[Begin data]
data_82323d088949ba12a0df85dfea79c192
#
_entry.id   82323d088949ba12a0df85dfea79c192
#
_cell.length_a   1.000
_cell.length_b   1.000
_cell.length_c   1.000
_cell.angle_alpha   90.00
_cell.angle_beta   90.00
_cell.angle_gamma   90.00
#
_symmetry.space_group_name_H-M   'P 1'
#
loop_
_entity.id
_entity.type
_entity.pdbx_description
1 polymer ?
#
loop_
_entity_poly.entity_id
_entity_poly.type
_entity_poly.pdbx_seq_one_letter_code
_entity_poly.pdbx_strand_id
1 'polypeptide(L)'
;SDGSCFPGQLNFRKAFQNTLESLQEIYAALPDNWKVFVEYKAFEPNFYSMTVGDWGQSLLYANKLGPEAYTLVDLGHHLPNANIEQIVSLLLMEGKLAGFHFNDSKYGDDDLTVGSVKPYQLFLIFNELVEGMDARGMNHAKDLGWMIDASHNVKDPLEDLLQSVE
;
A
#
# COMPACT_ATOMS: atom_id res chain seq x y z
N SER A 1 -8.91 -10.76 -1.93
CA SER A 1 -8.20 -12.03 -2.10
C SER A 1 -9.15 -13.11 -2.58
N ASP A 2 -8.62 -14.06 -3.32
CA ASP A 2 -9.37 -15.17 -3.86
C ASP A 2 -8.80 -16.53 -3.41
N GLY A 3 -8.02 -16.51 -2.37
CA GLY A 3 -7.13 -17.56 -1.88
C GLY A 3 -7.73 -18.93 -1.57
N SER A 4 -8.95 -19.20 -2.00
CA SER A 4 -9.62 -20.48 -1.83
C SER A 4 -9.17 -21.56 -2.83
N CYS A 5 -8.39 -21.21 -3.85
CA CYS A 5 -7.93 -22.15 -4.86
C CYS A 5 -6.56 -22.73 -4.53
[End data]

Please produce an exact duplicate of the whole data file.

data_82323d088949ba12a0df85dfea79c192
#
_entry.id   82323d088949ba12a0df85dfea79c192
#
_cell.length_a   1.000
_cell.length_b   1.000
_cell.length_c   1.000
_cell.angle_alpha   90.00
_cell.angle_beta   90.00
_cell.angle_gamma   90.00
#
_symmetry.space_group_name_H-M   'P 1'
#
loop_
_entity.id
_entity.type
_entity.pdbx_description
1 polymer ?
#
loop_
_entity_poly.entity_id
_entity_poly.type
_entity_poly.pdbx_seq_one_letter_code
_entity_poly.pdbx_strand_id
1 'polypeptide(L)'
;SDGSCFPGQLNFRKAFQNTLESLQEIYAALPDNWKVFVEYKAFEPNFYSMTVGDWGQSLLYANKLGPEAYTLVDLGHHLPNANIEQIVSLLLMEGKLAGFHFNDSKYGDDDLTVGSVKPYQLFLIFNELVEGMDARGMNHAKDLGWMIDASHNVKDPLEDLLQSVE
;
A
#
# COMPACT_ATOMS: atom_id res chain seq x y z
N SER A 1 -8.91 -10.76 -1.93
CA SER A 1 -8.20 -12.03 -2.10
C SER A 1 -9.15 -13.11 -2.58
N ASP A 2 -8.62 -14.06 -3.32
CA ASP A 2 -9.37 -15.17 -3.86
C ASP A 2 -8.80 -16.53 -3.41
N GLY A 3 -8.02 -16.51 -2.37
CA GLY A 3 -7.13 -17.56 -1.88
C GLY A 3 -7.73 -18.93 -1.57
N SER A 4 -8.95 -19.20 -2.00
CA SER A 4 -9.62 -20.48 -1.83
C SER A 4 -9.17 -21.56 -2.83
N CYS A 5 -8.39 -21.21 -3.85
CA CYS A 5 -7.93 -22.15 -4.86
C CYS A 5 -6.56 -22.73 -4.53